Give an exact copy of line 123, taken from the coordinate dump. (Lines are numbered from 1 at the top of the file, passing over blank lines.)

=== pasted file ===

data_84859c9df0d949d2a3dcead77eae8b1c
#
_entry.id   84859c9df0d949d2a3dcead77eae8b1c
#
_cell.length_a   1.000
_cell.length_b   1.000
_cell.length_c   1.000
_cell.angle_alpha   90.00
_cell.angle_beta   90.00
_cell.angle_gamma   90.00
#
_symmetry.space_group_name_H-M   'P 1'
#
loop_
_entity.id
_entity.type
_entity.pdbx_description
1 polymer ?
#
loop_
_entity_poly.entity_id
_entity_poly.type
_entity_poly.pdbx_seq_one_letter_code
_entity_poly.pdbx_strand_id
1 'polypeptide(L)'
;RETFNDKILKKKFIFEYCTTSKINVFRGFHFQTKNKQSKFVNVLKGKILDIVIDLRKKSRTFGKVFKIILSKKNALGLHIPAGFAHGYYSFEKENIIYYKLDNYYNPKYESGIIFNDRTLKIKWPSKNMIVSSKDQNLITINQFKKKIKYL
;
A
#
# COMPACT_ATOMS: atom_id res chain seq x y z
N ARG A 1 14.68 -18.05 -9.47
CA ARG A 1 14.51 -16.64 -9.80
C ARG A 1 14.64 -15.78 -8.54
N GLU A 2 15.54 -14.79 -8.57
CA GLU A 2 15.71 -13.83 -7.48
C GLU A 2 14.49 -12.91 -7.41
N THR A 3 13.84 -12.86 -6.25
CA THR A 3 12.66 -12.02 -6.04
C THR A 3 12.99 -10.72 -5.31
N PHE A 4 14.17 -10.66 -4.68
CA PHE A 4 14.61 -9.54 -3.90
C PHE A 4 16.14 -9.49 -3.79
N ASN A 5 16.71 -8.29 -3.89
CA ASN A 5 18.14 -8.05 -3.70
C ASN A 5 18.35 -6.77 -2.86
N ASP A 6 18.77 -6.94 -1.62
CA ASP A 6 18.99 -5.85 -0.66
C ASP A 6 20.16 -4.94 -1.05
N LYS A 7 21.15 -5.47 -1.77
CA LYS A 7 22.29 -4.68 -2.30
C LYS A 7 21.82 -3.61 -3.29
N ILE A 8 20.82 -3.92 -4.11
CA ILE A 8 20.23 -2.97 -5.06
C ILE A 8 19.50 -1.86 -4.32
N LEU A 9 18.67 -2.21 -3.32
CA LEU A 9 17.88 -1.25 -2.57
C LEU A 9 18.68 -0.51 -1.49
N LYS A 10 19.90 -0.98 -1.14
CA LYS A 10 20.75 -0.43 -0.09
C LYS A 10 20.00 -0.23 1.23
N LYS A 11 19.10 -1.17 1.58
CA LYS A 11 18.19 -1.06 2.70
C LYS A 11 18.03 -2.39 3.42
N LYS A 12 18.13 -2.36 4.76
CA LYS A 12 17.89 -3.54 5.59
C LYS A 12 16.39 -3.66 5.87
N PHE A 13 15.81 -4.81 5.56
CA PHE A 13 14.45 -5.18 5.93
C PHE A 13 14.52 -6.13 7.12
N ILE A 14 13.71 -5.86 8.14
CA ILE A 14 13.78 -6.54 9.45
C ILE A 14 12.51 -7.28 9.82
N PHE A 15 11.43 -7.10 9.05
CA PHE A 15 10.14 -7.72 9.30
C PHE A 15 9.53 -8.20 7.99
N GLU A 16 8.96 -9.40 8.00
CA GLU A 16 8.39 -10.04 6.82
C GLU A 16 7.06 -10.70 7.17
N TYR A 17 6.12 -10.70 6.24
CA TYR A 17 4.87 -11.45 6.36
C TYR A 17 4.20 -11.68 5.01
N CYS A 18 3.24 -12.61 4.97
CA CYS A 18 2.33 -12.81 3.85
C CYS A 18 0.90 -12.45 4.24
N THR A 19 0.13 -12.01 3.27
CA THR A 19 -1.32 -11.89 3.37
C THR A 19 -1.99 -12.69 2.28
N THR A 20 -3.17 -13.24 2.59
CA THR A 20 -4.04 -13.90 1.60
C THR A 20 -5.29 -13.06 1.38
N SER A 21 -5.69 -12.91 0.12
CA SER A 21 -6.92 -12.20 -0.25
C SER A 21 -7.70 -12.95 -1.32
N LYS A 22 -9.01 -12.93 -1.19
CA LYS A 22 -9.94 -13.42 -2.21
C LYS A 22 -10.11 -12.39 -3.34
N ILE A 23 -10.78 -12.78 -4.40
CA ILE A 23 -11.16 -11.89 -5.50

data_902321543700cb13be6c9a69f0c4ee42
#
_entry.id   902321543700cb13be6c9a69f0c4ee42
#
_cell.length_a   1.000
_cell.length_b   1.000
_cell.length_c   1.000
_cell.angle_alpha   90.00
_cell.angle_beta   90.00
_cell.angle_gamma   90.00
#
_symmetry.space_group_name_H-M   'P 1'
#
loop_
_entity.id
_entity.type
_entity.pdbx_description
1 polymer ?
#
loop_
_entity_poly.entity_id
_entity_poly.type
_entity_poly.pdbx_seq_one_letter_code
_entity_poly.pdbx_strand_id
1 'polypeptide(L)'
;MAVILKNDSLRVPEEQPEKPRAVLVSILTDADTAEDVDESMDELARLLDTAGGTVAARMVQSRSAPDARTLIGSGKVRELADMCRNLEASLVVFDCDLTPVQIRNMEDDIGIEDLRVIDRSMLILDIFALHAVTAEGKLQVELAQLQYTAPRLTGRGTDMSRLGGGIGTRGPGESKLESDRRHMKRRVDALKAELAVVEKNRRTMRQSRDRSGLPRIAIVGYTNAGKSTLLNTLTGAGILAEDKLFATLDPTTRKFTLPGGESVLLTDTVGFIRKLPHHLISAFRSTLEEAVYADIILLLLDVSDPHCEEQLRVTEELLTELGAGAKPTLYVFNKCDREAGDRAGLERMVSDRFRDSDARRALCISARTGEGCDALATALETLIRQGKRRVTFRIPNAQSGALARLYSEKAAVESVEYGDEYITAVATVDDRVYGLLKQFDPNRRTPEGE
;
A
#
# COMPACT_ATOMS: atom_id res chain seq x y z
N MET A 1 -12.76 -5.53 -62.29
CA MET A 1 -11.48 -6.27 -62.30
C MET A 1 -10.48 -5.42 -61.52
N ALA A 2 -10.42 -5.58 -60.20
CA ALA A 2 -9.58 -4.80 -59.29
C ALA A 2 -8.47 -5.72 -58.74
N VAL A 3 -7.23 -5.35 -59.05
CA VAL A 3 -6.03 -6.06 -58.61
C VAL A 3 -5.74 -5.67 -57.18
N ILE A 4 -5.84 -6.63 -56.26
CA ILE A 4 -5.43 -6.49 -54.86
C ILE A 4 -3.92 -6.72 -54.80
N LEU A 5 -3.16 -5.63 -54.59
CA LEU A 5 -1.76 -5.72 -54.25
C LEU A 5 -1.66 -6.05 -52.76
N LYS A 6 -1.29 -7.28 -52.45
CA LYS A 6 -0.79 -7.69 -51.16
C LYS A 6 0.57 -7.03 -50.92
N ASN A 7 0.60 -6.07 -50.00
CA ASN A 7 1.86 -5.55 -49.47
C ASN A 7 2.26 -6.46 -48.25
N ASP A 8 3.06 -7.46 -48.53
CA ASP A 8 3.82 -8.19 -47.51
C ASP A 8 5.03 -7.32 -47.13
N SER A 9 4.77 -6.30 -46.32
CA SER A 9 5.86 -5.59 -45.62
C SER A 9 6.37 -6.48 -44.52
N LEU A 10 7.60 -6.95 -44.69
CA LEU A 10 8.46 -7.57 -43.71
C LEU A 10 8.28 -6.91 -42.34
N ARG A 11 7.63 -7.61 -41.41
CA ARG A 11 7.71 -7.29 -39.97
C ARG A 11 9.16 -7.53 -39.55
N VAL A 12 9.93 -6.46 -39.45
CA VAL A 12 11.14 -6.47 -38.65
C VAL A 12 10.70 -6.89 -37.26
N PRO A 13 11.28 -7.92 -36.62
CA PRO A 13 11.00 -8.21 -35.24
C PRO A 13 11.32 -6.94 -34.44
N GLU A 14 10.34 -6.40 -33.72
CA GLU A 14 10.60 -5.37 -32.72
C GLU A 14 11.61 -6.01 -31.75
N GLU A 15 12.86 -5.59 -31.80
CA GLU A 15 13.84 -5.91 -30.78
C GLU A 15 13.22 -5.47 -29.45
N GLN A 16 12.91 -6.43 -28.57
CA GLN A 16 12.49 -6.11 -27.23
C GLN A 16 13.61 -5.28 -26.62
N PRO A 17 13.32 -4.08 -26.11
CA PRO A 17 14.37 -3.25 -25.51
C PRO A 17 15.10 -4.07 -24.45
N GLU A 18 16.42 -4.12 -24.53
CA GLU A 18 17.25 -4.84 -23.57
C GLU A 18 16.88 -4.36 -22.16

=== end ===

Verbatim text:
1 'polypeptide(L)'